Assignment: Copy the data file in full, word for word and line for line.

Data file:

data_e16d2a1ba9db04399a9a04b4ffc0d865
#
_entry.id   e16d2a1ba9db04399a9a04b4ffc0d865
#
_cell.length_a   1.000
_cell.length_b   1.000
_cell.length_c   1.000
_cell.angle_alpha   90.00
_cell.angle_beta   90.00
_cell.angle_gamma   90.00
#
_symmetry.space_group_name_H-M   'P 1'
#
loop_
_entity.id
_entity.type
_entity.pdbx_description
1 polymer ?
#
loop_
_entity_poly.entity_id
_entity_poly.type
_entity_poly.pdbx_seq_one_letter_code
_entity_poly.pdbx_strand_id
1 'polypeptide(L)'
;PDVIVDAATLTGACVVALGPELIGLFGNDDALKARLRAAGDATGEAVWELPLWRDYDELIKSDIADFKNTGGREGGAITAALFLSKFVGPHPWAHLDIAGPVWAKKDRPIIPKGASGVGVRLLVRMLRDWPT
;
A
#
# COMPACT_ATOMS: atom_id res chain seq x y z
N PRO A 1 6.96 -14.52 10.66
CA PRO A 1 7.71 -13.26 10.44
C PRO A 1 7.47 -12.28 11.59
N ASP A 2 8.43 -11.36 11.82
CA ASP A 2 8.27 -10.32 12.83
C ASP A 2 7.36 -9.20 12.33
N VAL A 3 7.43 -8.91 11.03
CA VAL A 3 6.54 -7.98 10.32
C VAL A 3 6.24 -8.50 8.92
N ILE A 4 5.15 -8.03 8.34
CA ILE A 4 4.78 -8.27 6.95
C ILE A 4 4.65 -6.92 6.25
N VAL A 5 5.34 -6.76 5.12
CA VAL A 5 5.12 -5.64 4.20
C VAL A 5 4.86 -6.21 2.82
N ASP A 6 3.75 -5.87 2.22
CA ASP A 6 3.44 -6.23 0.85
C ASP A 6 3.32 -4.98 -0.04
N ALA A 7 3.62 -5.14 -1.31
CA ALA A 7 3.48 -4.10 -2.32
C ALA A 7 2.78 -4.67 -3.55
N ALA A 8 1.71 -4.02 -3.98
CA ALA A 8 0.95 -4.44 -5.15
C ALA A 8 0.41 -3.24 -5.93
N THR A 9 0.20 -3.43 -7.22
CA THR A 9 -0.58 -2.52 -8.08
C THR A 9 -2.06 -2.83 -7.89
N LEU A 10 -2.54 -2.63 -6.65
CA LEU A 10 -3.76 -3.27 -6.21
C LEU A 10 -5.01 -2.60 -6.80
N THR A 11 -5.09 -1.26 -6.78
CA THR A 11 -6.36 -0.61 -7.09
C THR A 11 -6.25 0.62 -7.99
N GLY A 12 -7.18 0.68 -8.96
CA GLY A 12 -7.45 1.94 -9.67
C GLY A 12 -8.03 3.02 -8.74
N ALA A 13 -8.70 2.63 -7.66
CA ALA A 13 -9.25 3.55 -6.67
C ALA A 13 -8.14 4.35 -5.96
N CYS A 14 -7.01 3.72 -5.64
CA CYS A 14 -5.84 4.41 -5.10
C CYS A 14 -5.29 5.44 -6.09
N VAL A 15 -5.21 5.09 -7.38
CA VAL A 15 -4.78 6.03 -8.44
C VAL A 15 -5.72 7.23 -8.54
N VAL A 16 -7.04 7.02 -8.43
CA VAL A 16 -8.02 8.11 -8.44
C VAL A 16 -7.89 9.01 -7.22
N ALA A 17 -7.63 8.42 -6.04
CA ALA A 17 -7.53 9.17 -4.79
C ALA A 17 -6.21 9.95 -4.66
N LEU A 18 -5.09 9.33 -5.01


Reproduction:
data_e16d2a1ba9db04399a9a04b4ffc0d865
#
_entry.id   e16d2a1ba9db04399a9a04b4ffc0d865
#
_cell.length_a   1.000
_cell.length_b   1.000
_cell.length_c   1.000
_cell.angle_alpha   90.00
_cell.angle_beta   90.00
_cell.angle_gamma   90.00
#
_symmetry.space_group_name_H-M   'P 1'
#
loop_
_entity.id
_entity.type
_entity.pdbx_description
1 polymer ?
#
loop_
_entity_poly.entity_id
_entity_poly.type
_entity_poly.pdbx_seq_one_letter_code
_entity_poly.pdbx_strand_id
1 'polypeptide(L)'
;PDVIVDAATLTGACVVALGPELIGLFGNDDALKARLRAAGDATGEAVWELPLWRDYDELIKSDIADFKNTGGREGGAITAALFLSKFVGPHPWAHLDIAGPVWAKKDRPIIPKGASGVGVRLLVRMLRDWPT
;
A
#
# COMPACT_ATOMS: atom_id res chain seq x y z
N PRO A 1 6.96 -14.52 10.66
CA PRO A 1 7.71 -13.26 10.44
C PRO A 1 7.47 -12.28 11.59
N ASP A 2 8.43 -11.36 11.82
CA ASP A 2 8.27 -10.32 12.83
C ASP A 2 7.36 -9.20 12.33
N VAL A 3 7.43 -8.91 11.03
CA VAL A 3 6.54 -7.98 10.32
C VAL A 3 6.24 -8.50 8.92
N ILE A 4 5.15 -8.03 8.34
CA ILE A 4 4.78 -8.27 6.95
C ILE A 4 4.65 -6.92 6.25
N VAL A 5 5.34 -6.76 5.12
CA VAL A 5 5.12 -5.64 4.20
C VAL A 5 4.86 -6.21 2.82
N ASP A 6 3.75 -5.87 2.22
CA ASP A 6 3.44 -6.23 0.85
C ASP A 6 3.32 -4.98 -0.04
N ALA A 7 3.62 -5.14 -1.31
CA ALA A 7 3.48 -4.10 -2.32
C ALA A 7 2.78 -4.67 -3.55
N ALA A 8 1.71 -4.02 -3.98
CA ALA A 8 0.95 -4.44 -5.15
C ALA A 8 0.41 -3.24 -5.93
N THR A 9 0.20 -3.43 -7.22
CA THR A 9 -0.58 -2.52 -8.08
C THR A 9 -2.06 -2.83 -7.89
N LEU A 10 -2.54 -2.63 -6.65
CA LEU A 10 -3.76 -3.27 -6.21
C LEU A 10 -5.01 -2.60 -6.80
N THR A 11 -5.09 -1.26 -6.78
CA THR A 11 -6.36 -0.61 -7.09
C THR A 11 -6.25 0.62 -7.99
N GLY A 12 -7.18 0.68 -8.96
CA GLY A 12 -7.45 1.94 -9.67
C GLY A 12 -8.03 3.02 -8.74
N ALA A 13 -8.70 2.63 -7.66
CA ALA A 13 -9.25 3.55 -6.67
C ALA A 13 -8.14 4.35 -5.96
N CYS A 14 -7.01 3.72 -5.64
CA CYS A 14 -5.84 4.41 -5.10
C CYS A 14 -5.29 5.44 -6.09
N VAL A 15 -5.21 5.09 -7.38
CA VAL A 15 -4.78 6.03 -8.44
C VAL A 15 -5.72 7.23 -8.54
N VAL A 16 -7.04 7.02 -8.43
CA VAL A 16 -8.02 8.11 -8.44
C VAL A 16 -7.89 9.01 -7.22
N ALA A 17 -7.63 8.42 -6.04
CA ALA A 17 -7.53 9.17 -4.79
C ALA A 17 -6.21 9.95 -4.66
N LEU A 18 -5.09 9.33 -5.01